Friday, September 24, 2010
Authors and Alcohol
I regularly receive requests for interviews and guest blogs, the most unusual an article from Jena Ellis of the Online Certificate Program. Originally titled "10 Famous Writers Who Didn’t Die From Suicide or Alcohol," I decided to rename the piece and include alcoholic writers of the past.
Among the better known writers addicted to alcohol were: Ernest Hemingway, James Joyce, F. Scott Fitzgerald, Charles Bukowski, William Faulkner, Jack Kerouac, Truman Capote, Edgar Allen Poe, Dorothy Parker, Dylan Thomas, O. Henry, John Cheever, Raymond Chandler and Hunter Thompson. I was surprised to find John Steinbeck and Jack London among them.
Many great 20th century writers, Americans in particular, struggled with alcohol addiction. Some apparently believed that liquor contributed to their creative talents, while others used it as medication for emotional problems. I wonder whether writers have a higher incidence of addictions than the general public. If anyone knows, please feel free to comment.
Jena's list of writers who did not succumb to alcohol and suicide includes:
Isaac Asimov achieved a lot during his 72 years. In addition to being a professor of biochemistry, he was a titan in the sci-fi world, with his name on more than 500 books as author or editor. The epic Foundation series was one of the most popular and acclaimed works, and his Three Laws of Robotics became a foundational bedrock for many of his writings. He also produced a number of history volumes in later life, examining the Greeks, the Romans, and the Egyptians. He received multiple awards and more than a dozen honorary doctorates in lengthy and influential career. He died in 1992 after some earlier health problems, including a heart attack, and years later it was revealed that some of the complications were a result of HIV contracted during a blood transfusion.
Patricia Highsmith was born in Fort Worth, Texas, in 1921. She was acclaimed for her suspenseful psychological thrillers, most notably the Tom Ripley franchise. Her debut novel was Strangers on a Train, adapted to a successful film by Alfred Hitchcock, and The Talented Mr. Ripley would go on to inspire multiple film versions. Highsmith, a lesbian, often created works with gay undertones, marking her as one of the more progressive authors of the mid-20th century. She wound up publishing 22 novels and eight short-story collections before dying of leukemia in 1995 at age 74.
James Baldwin was another gay writer notable for tackling issues of sex and race long before others were so open about it. He debuted with the semi-autobiographical Go Tell It on the Mountain in 1953, and would go on to explore race and class and a variety of other issues with his incisive essays and fiction work. He also became active in the civil rights movement, and his 1972 nonfiction work No Name in the Street examined the movement and the death of major leaders Malcolm X, Medgar Evers, and Martin Luther King Jr. Baldwin died at age 63 in 1987 from esophageal cancer, leaving behind an influential body of work that continues to challenge and inspire.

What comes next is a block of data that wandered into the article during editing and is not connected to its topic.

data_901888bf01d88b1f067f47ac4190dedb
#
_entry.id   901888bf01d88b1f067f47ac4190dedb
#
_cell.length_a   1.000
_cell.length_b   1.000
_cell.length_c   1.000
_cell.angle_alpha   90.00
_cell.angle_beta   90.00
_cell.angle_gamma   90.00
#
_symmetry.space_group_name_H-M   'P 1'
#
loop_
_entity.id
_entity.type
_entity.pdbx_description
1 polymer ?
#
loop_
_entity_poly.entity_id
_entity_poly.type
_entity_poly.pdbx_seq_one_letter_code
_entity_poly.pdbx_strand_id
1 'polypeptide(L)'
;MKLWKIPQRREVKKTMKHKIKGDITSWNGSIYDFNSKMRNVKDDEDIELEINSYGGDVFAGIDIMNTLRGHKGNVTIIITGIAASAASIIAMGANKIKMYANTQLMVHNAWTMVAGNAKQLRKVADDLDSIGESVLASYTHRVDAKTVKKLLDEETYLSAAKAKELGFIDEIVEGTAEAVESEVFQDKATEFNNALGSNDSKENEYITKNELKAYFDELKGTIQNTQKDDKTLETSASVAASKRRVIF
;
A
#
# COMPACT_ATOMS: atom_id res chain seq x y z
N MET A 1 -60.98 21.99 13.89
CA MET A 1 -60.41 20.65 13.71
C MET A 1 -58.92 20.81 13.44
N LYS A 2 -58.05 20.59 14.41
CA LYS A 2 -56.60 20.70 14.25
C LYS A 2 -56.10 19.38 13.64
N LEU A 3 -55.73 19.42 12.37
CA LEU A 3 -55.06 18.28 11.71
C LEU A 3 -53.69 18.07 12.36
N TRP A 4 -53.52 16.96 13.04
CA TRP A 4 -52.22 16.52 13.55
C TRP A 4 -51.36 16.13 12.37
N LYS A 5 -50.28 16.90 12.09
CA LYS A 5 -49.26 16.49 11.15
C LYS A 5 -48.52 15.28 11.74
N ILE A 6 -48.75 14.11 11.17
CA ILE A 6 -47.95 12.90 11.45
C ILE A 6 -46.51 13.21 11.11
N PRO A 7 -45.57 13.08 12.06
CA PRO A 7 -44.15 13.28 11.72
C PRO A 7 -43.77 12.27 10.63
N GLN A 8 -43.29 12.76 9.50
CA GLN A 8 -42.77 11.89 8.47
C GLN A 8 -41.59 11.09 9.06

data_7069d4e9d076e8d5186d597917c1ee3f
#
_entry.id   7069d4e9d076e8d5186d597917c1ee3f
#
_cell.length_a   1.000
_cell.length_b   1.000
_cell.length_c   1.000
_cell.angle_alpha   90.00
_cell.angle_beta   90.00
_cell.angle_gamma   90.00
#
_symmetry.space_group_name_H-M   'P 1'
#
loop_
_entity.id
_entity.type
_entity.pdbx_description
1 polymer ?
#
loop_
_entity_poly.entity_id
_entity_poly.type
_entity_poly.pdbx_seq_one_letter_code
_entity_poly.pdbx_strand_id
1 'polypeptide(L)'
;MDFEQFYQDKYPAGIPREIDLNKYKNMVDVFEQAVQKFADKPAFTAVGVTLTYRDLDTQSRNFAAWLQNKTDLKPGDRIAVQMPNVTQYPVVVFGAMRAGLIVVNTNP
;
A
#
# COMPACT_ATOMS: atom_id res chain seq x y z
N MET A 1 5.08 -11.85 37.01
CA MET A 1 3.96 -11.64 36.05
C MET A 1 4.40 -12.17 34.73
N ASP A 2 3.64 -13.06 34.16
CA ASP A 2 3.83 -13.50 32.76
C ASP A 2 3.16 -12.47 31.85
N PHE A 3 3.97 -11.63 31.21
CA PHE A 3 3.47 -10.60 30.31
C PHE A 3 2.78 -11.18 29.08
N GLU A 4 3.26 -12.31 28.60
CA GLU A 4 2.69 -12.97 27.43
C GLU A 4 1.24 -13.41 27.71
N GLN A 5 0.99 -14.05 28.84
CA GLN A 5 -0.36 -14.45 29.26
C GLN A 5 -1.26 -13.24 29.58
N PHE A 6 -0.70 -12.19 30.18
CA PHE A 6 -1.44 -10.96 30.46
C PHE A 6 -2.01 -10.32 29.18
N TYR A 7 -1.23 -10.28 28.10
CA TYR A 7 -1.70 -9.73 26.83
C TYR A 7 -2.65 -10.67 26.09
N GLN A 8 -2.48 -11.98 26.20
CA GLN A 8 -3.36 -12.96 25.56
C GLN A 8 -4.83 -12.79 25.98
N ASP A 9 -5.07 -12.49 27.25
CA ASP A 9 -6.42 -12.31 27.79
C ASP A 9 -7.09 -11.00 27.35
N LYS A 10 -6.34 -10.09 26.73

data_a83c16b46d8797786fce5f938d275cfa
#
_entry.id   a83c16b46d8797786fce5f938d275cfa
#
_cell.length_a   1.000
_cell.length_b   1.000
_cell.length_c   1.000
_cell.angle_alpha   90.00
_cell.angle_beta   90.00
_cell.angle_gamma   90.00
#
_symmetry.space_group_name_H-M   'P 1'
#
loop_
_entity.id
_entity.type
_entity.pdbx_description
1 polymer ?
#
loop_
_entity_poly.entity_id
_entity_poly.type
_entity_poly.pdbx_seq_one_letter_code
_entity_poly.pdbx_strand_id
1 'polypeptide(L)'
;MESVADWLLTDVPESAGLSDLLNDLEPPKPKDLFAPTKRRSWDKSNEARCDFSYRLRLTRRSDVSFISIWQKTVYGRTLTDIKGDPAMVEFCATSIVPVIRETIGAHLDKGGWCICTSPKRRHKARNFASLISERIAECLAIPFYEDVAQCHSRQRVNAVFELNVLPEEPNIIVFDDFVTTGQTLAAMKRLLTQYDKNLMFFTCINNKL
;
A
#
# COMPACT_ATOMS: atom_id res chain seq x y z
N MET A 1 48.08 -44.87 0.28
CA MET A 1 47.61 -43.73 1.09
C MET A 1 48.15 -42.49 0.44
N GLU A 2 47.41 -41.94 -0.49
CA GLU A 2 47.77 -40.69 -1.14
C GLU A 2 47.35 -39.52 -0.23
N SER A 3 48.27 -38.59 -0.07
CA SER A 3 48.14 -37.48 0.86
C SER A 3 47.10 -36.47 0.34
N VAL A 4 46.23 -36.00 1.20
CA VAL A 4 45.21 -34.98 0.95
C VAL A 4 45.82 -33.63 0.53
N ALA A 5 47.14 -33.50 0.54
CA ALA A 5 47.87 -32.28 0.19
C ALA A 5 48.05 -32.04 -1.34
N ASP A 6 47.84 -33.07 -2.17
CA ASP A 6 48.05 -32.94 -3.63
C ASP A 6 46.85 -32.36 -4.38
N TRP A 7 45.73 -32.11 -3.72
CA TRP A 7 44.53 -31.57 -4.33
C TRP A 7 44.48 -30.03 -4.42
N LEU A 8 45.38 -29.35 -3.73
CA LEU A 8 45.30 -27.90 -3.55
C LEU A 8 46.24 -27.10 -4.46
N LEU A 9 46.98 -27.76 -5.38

L. Frank Baum left an indelible mark on children’s literature with The Wonderful Wizard of Oz, which remains a classic thanks in no small part to the beloved 1939 film. What some forget that is that Baum also wrote thirteen sequels to create an immensely detailed fantasy franchise, and he wrote scores of other novels, short stories, and poetry. Baum campaigned for women’s suffrage. He died of a stroke in 1919, not long before he would have turned 63.
Ken Kesey was a prominent counterculture figure during the tumultuous 1960s, though he considered himself something of a lost man between the earlier beatniks and later hippies. After a small start, Kesey gained prominence in 1962 with One Flew Over the Cuckoo’s Nest, which he was inspired to write after working the night shift at a veterans’ hospital. It became an instant success and was soon adapted to a stage play, followed in 1975 by the classic film version starring Jack Nicholson. His Sometimes a Great Notion ws released in 1964 and joined a few other counter cultural dignitaries (including Neal Cassady) to form the “Merry Pranksters.” A believer in art until the end of his days, his final major work was a Rolling Stone essay published shortly after 9/11 in which he advocated peace. He died in November 2001 after a series of health problems. He was 66.
Pearl S. Buck was the daughter of Southern Presbyterian missionaries. She grew up in China and spent a large part of her life there. Seeing events like the Boxer Rebellion and the Nanking Incident firsthand had an effect on her, influencing her humanitarian efforts. Her 1931 novel, The Good Earth, was the bestselling book in the U.S. for that year and the next, and the story about a Chinese village won her the Pulitzer in 1932. Yet her diverse bibliography includes many more novels and a host of nonfiction titles, many about China, and a variety of short story collections. She died in 1973 of lung cancer at the age of 80, and her name remains synonymous with smart, passionate writing about justice and humanity.
Ralph Ellison won a National Book Award for Invisible Man, his 1952 novel about what it meant to be black in America in the early 20th century. The novel is regarded as one of the best in modern literature, but Ellison was also noted for his critical writings. Shadow and Act, from 1964, is an essay collection spanning twenty years of life and reflection on culture and class. He lived to be 80, dying in 1994 of pancreatic cancer. Some of his unfinished works were published posthumously.